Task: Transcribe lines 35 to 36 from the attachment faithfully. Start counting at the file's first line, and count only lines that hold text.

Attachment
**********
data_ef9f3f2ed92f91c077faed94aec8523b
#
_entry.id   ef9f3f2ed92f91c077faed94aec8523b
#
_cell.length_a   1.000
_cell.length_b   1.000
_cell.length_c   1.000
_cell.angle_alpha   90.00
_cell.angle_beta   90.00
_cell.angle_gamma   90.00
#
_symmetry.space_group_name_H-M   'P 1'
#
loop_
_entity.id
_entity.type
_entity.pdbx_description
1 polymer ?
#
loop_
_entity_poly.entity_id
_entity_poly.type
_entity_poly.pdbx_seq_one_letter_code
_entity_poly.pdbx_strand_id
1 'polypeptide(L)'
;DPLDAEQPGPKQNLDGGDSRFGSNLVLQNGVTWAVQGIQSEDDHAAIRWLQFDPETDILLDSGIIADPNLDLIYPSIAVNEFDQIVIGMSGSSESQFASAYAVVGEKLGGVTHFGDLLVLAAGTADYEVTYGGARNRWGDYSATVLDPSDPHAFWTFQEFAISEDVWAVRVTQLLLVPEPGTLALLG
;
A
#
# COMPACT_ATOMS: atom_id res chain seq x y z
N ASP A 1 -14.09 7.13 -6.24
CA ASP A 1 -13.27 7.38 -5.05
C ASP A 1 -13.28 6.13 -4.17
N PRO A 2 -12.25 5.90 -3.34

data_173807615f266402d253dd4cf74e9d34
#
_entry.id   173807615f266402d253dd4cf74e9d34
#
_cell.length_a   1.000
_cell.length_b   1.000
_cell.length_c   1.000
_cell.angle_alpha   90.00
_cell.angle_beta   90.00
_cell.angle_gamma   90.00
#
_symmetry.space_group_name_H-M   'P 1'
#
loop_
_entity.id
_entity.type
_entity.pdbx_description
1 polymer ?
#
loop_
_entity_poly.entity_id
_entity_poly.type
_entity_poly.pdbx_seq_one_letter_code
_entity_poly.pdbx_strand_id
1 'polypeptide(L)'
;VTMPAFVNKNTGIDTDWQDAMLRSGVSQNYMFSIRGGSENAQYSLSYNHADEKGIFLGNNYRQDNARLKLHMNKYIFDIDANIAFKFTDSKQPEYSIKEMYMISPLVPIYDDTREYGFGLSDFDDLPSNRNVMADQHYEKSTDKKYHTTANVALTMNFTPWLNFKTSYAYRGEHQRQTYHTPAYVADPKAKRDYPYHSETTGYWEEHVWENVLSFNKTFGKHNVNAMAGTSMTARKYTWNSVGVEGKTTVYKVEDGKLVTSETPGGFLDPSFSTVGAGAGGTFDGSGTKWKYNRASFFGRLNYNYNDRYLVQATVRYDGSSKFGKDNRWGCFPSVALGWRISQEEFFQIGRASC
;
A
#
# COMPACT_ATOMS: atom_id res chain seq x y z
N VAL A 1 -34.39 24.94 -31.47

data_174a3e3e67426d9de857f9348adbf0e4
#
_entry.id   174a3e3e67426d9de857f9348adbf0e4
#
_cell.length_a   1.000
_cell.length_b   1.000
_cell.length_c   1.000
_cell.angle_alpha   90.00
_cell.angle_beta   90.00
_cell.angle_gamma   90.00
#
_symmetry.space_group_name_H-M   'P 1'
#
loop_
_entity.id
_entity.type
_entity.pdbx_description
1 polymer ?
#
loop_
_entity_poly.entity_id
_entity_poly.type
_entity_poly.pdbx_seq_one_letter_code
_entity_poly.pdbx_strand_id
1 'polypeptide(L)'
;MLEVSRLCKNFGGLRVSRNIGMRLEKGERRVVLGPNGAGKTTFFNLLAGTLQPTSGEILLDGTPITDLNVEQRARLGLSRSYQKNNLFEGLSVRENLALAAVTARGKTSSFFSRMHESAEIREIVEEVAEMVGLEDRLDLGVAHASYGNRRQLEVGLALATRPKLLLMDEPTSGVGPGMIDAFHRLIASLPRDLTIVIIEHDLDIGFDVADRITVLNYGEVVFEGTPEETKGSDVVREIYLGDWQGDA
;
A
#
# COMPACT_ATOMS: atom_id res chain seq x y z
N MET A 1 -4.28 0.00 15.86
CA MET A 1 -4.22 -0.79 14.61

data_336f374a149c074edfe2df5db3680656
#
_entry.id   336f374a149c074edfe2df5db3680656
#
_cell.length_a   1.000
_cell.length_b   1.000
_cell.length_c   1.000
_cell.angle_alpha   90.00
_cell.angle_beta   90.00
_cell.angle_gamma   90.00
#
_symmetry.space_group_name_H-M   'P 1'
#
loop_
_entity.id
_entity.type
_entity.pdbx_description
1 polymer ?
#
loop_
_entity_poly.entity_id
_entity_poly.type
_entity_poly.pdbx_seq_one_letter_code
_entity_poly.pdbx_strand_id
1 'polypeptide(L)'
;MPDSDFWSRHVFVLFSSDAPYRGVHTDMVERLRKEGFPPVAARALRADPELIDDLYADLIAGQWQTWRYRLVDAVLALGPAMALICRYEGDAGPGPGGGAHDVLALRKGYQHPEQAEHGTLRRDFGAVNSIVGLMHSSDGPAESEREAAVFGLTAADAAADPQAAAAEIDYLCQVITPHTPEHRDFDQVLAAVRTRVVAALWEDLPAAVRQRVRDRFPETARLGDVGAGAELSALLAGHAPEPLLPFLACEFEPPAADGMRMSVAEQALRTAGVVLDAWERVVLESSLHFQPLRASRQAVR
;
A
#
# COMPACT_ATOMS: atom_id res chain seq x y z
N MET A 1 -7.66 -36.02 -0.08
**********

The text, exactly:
data_173807615f266402d253dd4cf74e9d34
#